Brie Larson draws on complicated family for The Glass Castle

His acting career has spanned tending bar in Cheers to fighting a war in The Hunger Games, while she has won a Best Actress Oscar before turning 30.

Now, US actors Woody Harrelson, 56, and Brie Larson, 27, are in new film The Glass Castle, which opens here on Sept 21.

An adaptation of Jeannette Walls' best-selling 2005 memoir, the drama chronicles her poverty-stricken childhood in an eccentric and dysfunctional family, with Larson playing the author and Harrelson her alcoholic father.

Brie, what attracted you to this character? Was it because you haven't spoken to your father for over 10 years?

Larson: I think it has to do with family being complicated and having lots of negatives and positives. I feel life is like that; you do not get to pick and choose what parts of life you get, you just get all of it.

I think a lot of us feel like we are not allowed to be who we are, least not allowed to be at the completeness of who we are.

I want to encourage more people to feel like they can be all things. You can be complicated.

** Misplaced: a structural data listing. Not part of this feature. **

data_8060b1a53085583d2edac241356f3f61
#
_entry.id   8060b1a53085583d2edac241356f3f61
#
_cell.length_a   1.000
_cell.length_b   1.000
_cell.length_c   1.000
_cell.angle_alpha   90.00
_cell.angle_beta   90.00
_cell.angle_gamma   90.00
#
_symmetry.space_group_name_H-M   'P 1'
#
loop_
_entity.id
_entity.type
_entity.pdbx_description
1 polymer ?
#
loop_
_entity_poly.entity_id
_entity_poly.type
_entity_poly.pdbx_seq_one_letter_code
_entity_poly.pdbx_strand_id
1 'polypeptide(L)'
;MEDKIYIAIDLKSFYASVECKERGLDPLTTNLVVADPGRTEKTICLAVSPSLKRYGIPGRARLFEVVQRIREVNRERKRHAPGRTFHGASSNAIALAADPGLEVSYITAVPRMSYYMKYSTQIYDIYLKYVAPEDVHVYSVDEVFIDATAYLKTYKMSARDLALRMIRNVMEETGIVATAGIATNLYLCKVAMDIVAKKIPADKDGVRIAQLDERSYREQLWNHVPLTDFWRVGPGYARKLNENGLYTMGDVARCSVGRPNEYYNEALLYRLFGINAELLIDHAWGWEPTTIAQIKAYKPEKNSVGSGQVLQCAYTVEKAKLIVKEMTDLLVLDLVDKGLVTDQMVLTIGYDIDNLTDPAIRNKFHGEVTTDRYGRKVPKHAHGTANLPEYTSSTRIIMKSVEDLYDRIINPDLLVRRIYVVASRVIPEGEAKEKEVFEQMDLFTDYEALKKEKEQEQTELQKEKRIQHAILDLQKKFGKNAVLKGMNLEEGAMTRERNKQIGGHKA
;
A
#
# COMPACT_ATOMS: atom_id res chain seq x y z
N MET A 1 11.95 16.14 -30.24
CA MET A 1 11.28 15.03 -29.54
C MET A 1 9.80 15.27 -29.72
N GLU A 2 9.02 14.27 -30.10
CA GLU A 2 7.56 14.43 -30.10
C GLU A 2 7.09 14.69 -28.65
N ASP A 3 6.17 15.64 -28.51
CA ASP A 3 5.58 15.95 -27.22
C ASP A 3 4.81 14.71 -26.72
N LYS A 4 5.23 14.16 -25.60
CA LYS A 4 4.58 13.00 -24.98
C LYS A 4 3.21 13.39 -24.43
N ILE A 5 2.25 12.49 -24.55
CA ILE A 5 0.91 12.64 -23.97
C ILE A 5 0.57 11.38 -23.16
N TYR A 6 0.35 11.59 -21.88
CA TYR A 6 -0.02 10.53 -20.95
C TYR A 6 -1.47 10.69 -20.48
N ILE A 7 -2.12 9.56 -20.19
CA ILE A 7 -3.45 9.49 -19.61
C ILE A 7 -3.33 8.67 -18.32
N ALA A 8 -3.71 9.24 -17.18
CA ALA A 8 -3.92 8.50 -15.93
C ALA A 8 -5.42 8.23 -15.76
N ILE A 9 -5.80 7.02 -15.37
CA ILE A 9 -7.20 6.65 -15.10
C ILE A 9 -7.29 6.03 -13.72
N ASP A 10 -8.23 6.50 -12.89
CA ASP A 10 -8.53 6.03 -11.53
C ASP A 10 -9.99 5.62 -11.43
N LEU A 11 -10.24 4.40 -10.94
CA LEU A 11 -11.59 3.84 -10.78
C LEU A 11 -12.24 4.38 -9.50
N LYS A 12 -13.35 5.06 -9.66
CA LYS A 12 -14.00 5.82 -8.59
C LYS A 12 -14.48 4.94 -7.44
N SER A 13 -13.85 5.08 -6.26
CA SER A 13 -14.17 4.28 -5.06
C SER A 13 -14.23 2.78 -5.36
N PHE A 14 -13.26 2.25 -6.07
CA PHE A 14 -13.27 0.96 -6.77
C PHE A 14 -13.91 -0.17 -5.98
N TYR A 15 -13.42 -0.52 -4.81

How similar are you to your character?

Harrelson: I think an important thing with any character is to find out what is in the character that is just like you, and make up the rest with imagination.

But (we are alike in that) he wants to be free, his belief that education (is) better when it is experiential, better to get out in nature and experience what you are talking about, as opposed to sitting in a classroom. Some of his views on the medical system I tend to agree with too.

Woody, you directed a movie released this year titled Lost In London. Would you like to direct more?

Harrelson: Yeah. Now that my looks have betrayed me, I can't count on doing this much longer.

You know they like handsome actors, so I am going to definitely direct more.

Having played US President Lyndon B. Johnson in the unreleased film LBJ, would you ever play Mr Donald Trump?

Harrelson: No. I have to like the guy, (so) I cannot play him.